The water tank has been built around the cryostat from top to bottom: roof and topmost cylindrical ring have been built first and have then been lifted by the hall crane for the assembly of the next ring underneath.

All vertical surfaces within the water tank including those of the cryostat have been covered with a reflective and wave-length shifting foil for improved detection of the Cherenkov light. The purple layer on the cryostat's wall consists of 6 mm thick extruded poly-styrene foam serving as a thermal impedance which limits the evaporation in case of a leak in the inner container. A similar barrier is mounted on the inner wall.

2.3 The GERDA experiment cryogenic gas extraction

The final section of the own GERDA extraction and ventilation system is connected to the main general exhaust of the Underground Laboratories, that refers to two pumping air stations: the Assergi (AQ) station and the Casale San Nicola (TE) station. The Underground Laboratories ventilation system ensures the ejection of smoke and gases out of the laboratories up to a flow rate of ≈6*104 m3/h.

The LNGS ejection system of cryogenic gases for GERDA is designed to ensure a maximum flow rate of 104 m3/h: the ejection point is close to the clean room at 7.30 meters high, into which all the cryogenic gases are directed and where the heat exchanger is installed. The underground laboratories ventilation system is managed by a "slow-control software".

Two motorized dampers are installed close to the connection between the ejection system and the underground laboratories ventilation system; furthermore, another damper is installed on the new ejection system to provide air ejection from the heat exchanger release point.

The system is equipped with AISI 304 tubes with thickness in compliance with regulations, and is structured with a support and anchoring system, manual air dampers and extraction grills, motorized air dampers, control and detection devices.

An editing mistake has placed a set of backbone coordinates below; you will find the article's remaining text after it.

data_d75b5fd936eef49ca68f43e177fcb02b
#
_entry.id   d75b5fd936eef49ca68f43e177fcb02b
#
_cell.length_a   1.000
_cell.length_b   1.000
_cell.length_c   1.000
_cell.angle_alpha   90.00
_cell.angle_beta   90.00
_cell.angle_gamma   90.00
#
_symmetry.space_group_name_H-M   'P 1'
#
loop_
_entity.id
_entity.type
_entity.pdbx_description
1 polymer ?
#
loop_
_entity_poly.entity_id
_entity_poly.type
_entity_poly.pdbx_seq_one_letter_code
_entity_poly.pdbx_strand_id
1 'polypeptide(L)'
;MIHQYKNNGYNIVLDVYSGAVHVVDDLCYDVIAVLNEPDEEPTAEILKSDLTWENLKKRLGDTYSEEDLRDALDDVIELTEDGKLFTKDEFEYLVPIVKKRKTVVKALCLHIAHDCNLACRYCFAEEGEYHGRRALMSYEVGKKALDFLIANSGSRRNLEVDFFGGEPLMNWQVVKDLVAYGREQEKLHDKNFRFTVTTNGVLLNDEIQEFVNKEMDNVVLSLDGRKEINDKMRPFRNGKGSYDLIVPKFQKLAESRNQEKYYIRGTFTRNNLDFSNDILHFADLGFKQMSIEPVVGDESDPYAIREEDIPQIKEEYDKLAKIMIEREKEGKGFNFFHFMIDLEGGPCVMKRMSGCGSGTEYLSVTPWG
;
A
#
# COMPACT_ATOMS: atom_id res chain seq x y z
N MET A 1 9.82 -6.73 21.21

The GERDA extraction system has to guarantee a constant ejection with a 2.5*103 m3/h flow rate, up to 103 m3/h in case of "sudden" cryogenic gas release.

3. Results and discussion

3.1 Hazard identification

The main cause of an accidental scenario is the lack of insulation of the cryo-tank.

A preliminary HazOp analysis has been carried out on the whole system and in particular, the risk assessment identified two top-events more critical:

  • - TOP EVENT 1: explosion due to a Rapid Phase Transition - RPT;

  • - TOP EVENT 2: argon runaway evaporation.

The RPT explosion is due to the contact between the liquid argon and the water, with the production of a great amount of gaseous argon and shock wave.

In this case, the lack of insulation of the cryostat could be due to an overpressure or to a crack in the vessel (i.e. human error in the welding phase, wet corrosion, etc.).

The use of a cryostat "intrinsically safe" allowed to reduce the estimated probability of occurrence of RPT to 10-8 event/year (Guarascio et al., 2013). The GERDA cryostat, in fact, is realized with suitable materials (leak before break), with double wall and double containment.

The argon runaway evaporation beyond functional values leads to asphyxiation and hypothermia risks.